Tom Lantos

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Tom Lantos


Tom Lantos

South Africa benefit

On January 17 1986, a benefit concert was held at Oakland's Henry J. Kaiser Convention Center, for the National Emergency Fund of the South African Council of Churches.

Dinner Committee Members included Hon. Alan Cranston, Hon. Leo McCarthy, Hon. Barbara Boxer, Hon. Sala Burton, Hon. Ron Dellums (a DSA member), Hon. Don Edwards, Hon. Tom Lantos Hon. George Miller, Jr. Hon. Norman Mineta, Hon. Pete Stark, Hon. Willie Brown, plus Democratic Socialists of America members Julian Bond, Nancy Skinner, Harry Britt, John Henning, Adam Hochschild, Frances Moore Lappe, Stanley Sheinbaum, Communist Party USA affiliates Wilson Riles, Jr., Maudelle Shirek, Al Lannon, and Irving Sarnoff, and radical socialists Julianne Malveaux, Drummond Pike, John George, Peter Yarrow and actor/activist Sidney Poitier.[1]

Cuba trip

Rep. Tom Lantos, a California Democrat, traveled to Cuba in the early 1990s. He characterized conditions "as bad as he ever saw in Eastern Europe.[2]

Representatives and Senators call for appointment of Special Rapporteur to Colombia

After an international campaign by pro-Colombia rebel activists, on February 9 1996, Senators Russ Feingold, Paul Simon and Tom Harkin, and on February 12 Representatives Jim McDermott, Tom Lantos and Porter plus 31 co-signers wrote Secretary of State Warren Christopher, urging him to have the U.S. representative to the UN Human Rights Commission (meeting in Geneva in March) support the issuance of a Special Rapporteur for Human Rights for Colombia.[3]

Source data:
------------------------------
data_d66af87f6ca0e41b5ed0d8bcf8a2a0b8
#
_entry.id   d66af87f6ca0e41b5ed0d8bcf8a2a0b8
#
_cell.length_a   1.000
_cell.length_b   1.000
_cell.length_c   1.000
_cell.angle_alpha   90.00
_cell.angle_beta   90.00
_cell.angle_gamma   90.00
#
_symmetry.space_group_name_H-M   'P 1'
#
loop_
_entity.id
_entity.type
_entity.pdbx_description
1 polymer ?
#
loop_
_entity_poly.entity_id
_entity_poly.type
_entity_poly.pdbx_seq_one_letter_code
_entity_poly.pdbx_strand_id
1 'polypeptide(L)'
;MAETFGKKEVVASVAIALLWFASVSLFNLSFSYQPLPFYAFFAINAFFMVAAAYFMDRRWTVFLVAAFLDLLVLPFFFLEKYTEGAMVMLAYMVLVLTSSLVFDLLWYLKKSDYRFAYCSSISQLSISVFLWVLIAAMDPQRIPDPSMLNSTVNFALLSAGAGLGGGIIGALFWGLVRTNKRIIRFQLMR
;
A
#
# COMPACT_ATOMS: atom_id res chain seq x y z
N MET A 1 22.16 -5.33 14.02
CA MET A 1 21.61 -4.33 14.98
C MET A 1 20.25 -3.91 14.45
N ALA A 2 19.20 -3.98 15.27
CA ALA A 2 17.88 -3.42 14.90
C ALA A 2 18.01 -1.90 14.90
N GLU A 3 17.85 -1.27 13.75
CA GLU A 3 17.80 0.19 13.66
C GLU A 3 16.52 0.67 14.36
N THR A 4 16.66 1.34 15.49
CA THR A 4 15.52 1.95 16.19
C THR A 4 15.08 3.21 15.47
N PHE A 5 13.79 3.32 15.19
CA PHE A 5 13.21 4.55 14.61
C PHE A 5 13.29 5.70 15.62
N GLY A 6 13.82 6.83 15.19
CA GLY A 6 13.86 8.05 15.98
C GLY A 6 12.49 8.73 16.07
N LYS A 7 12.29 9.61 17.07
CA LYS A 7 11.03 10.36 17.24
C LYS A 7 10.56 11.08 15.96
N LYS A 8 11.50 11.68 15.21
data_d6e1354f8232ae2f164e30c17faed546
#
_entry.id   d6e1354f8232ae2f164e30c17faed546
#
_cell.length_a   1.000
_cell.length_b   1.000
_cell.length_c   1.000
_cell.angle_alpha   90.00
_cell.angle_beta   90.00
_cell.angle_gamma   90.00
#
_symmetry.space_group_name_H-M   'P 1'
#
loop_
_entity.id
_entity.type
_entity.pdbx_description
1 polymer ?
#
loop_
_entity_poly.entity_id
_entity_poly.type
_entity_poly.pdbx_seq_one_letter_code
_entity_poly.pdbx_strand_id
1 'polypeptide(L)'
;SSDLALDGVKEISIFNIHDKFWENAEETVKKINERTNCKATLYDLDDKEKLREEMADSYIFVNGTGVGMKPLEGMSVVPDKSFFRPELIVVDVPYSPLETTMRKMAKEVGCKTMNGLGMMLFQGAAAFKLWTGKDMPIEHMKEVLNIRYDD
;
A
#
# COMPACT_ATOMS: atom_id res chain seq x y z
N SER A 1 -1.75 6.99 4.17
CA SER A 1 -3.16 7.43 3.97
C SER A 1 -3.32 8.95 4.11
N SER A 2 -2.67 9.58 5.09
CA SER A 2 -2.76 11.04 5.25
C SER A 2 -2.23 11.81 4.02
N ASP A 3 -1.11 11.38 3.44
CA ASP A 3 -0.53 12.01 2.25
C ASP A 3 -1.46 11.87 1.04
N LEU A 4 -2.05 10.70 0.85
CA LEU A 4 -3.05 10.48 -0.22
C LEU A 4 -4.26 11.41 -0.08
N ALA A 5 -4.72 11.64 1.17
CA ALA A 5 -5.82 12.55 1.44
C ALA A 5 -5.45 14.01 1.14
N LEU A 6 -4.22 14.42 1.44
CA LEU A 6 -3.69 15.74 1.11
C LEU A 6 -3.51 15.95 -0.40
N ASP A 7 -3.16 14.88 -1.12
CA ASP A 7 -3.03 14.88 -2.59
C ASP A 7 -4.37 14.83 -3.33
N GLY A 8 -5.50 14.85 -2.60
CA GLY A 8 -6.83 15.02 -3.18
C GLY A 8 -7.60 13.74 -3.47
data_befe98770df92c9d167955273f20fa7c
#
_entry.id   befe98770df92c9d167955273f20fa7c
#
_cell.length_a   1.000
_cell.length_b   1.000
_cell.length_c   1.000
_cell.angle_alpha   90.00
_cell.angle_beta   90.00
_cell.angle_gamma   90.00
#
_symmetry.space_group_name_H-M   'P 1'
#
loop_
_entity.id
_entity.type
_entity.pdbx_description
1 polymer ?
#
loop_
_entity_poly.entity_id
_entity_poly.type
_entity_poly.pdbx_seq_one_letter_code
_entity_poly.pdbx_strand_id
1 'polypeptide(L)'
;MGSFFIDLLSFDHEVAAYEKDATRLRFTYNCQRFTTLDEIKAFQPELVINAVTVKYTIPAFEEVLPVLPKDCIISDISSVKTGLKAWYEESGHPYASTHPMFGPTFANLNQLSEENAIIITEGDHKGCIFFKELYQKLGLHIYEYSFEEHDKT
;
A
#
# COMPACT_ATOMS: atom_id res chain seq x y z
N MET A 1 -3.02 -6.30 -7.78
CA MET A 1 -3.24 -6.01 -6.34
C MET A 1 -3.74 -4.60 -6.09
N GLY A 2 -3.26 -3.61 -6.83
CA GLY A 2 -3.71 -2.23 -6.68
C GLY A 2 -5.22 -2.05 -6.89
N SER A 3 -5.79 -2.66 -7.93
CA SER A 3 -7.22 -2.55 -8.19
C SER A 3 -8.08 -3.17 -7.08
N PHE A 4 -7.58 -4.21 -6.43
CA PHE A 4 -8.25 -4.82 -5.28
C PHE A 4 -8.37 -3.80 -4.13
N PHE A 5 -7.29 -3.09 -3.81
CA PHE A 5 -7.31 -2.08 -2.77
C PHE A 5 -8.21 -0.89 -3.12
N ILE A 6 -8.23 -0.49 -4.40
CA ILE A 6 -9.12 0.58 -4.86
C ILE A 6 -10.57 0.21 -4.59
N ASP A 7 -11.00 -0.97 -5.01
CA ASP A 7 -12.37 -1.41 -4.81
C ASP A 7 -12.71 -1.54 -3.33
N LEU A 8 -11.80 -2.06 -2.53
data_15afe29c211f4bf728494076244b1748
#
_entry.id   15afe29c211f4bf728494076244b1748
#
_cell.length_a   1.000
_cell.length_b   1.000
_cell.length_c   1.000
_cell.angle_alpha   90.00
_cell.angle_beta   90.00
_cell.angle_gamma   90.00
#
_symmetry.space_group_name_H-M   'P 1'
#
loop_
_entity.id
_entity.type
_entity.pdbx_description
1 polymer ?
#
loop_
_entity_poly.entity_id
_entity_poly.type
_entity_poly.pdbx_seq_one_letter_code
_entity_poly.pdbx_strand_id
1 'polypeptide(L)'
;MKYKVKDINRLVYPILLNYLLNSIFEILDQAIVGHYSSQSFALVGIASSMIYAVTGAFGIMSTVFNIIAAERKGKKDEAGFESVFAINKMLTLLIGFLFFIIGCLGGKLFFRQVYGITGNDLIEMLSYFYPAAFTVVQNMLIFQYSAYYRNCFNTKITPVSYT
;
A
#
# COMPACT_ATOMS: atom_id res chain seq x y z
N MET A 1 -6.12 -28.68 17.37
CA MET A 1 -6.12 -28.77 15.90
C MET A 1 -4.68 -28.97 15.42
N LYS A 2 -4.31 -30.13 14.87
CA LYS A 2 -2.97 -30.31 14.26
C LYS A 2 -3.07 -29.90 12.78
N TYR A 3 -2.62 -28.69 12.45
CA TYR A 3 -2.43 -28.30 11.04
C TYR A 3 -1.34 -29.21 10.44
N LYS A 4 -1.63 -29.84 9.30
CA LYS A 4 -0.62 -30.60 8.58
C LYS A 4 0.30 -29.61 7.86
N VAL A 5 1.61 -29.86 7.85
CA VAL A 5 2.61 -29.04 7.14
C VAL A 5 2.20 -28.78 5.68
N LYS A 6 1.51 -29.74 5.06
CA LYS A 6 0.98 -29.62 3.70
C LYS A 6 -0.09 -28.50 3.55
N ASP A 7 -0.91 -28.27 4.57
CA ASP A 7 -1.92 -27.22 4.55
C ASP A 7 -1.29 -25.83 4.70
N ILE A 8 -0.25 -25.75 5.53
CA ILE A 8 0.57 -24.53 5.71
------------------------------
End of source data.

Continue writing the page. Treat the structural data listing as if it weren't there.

H.R. 950, the Job Creation and Infrastructure Restoration Act of 1997 was introduced in the 105th Congress on March 5, 1997 by Congressman Matthew Martinez of California. It had 33 original co-sponsors, including Tom Lantos. The primary purpose of this emergency federal jobs legislation was to provide much needed jobs at union wages to crisis ridden cities by putting the unemployed to work rebuilding our nation's infrastructure (schools, housing, hospitals, libraries, public transportation, highways, parks, environmental improvements, etc. $250 billion is authorized for emergency public works jobs over a five year period.

Congressman Martinez had previously introduced this bill in the last Congress (as HR 1591) at the the request of over 50 prominent Labor leaders who formed the Los Angeles Labor Coalition for Public Works Jobs, which is why it is often referred to as the "Martinez Public Works Jobs Bill."[4]

This is the most significant jobs legislation introduced in Congress since Franklin Delano Roosevelt's New Deal established the Works Progress Administration (WPA). This bill is the WPA-type program for today. It has strong provisions which will put hundreds of thousands of unemployed building trades workers to work as well as provide jobs for victims of plant closures, welfare recipients who are parents, youth, and the long term unemployed. The public works projects which will be established under this bill will be built in communities with the highest levels of unemployment and with the greatest needs.